The origins of the feast of St. Louis
© King Louis IX/History of the Kings of France, edition Morena, 1998
In 1684, the bishop of Quebec, François de Laval, decreed that St. Louis would become a compulsory feast for all inhabitants of New France. After that, August 25 became a day off work, marked by particular observances. But the origins of the Feast of St. Louis are much older and go back to the late 13th century.
Pope Boniface VIII added this celebration to the liturgical calendar when publishing a bull canonizing Louis IX in 1297. The Very Christian Louis IX, the ninth sovereign of the Capetian dynasty, ascended the throne of France in 1226 and died of the plague in 1270, during the eighth crusade aimed at converting the Sultan of Tunisia and delivering the Holy Land.
Louis IX, called St. Louis, was the first sovereign to confer divine right on the French monarchy. Masters after God in their kingdom, the kings of France would then be the depositories of absolute power.
Celebrated on August 25, St. Louis was the occasion for the kings of France to receive the homages of their court and their military troops. In New France, it was the governor, as the most illustrious representative of royal authority in the colony, who was at the centre of the celebrations.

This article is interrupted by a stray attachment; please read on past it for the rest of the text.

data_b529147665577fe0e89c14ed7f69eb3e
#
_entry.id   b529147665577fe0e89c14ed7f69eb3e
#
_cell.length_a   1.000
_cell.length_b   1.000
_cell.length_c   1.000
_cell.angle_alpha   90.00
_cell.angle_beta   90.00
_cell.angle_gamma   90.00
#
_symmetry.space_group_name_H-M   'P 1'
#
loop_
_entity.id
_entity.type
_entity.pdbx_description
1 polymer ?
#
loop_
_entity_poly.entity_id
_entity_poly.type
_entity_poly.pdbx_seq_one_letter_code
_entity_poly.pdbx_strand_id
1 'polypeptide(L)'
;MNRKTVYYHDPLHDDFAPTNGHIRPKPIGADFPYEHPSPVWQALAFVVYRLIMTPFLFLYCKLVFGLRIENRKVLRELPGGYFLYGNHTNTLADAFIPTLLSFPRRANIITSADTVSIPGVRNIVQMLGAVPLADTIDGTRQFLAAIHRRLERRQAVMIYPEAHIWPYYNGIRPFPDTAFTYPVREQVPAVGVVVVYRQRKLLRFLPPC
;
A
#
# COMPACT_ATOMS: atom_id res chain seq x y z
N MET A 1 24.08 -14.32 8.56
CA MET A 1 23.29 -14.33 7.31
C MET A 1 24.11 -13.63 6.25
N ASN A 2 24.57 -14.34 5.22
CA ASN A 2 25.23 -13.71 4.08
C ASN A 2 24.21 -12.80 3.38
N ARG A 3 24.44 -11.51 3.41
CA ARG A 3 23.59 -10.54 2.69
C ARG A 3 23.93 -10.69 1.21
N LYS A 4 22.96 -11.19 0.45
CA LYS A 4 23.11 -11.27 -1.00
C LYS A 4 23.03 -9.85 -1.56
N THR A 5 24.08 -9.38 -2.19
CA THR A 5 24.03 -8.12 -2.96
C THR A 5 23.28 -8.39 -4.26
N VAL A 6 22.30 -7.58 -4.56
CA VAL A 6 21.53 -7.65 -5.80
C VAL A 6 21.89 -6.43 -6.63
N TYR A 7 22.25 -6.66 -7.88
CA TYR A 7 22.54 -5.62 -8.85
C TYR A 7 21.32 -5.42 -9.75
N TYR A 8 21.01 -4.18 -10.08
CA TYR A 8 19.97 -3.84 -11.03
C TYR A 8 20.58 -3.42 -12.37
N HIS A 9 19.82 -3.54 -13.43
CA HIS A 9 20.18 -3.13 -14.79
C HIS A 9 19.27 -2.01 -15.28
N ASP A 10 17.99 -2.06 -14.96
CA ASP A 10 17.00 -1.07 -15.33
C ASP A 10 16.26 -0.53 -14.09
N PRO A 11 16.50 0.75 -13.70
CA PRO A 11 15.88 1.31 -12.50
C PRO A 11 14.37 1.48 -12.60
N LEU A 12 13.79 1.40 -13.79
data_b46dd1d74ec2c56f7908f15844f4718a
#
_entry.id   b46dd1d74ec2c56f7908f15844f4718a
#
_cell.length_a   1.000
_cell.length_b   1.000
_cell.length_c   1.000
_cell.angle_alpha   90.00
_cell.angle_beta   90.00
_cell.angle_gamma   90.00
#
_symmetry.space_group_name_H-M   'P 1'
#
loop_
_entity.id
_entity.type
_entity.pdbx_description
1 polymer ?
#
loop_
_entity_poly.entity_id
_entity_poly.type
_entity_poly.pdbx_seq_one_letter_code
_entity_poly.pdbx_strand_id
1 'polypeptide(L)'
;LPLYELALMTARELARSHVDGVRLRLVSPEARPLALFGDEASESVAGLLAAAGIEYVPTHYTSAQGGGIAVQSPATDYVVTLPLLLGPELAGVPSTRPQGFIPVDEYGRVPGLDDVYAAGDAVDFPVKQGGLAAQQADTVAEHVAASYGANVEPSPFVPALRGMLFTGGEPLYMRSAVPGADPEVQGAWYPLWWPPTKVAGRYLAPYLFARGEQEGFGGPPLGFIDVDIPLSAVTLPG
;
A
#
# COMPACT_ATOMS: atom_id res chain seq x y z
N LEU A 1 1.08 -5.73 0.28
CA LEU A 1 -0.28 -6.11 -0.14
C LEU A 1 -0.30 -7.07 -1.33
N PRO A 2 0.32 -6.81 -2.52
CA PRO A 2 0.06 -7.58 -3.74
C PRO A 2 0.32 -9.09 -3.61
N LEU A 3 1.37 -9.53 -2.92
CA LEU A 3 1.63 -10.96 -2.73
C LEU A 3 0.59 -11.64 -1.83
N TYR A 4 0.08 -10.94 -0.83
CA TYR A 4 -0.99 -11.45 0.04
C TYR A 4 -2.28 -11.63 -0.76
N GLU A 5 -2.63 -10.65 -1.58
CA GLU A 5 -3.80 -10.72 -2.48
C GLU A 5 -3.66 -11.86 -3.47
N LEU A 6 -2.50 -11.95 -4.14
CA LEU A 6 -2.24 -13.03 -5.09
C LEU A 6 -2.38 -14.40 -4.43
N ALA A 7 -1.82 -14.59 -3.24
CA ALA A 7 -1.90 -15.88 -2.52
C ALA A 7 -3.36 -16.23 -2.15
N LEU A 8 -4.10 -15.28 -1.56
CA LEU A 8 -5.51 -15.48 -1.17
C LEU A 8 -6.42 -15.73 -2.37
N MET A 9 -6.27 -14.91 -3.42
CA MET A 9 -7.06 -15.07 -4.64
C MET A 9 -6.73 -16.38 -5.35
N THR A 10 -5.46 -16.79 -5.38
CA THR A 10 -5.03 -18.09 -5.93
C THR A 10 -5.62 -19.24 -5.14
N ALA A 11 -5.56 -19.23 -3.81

In Chambly, the Feast of St. Louis took on a particular character, because an initial wooden fort was erected at the foot of the rapids during the third week of August 1665, when people were preparing to celebrate this feast. It was in honour of the kings of France that Jacques de Chambly, captain of the Carignan-Salières regiment, named this first fort St. Louis.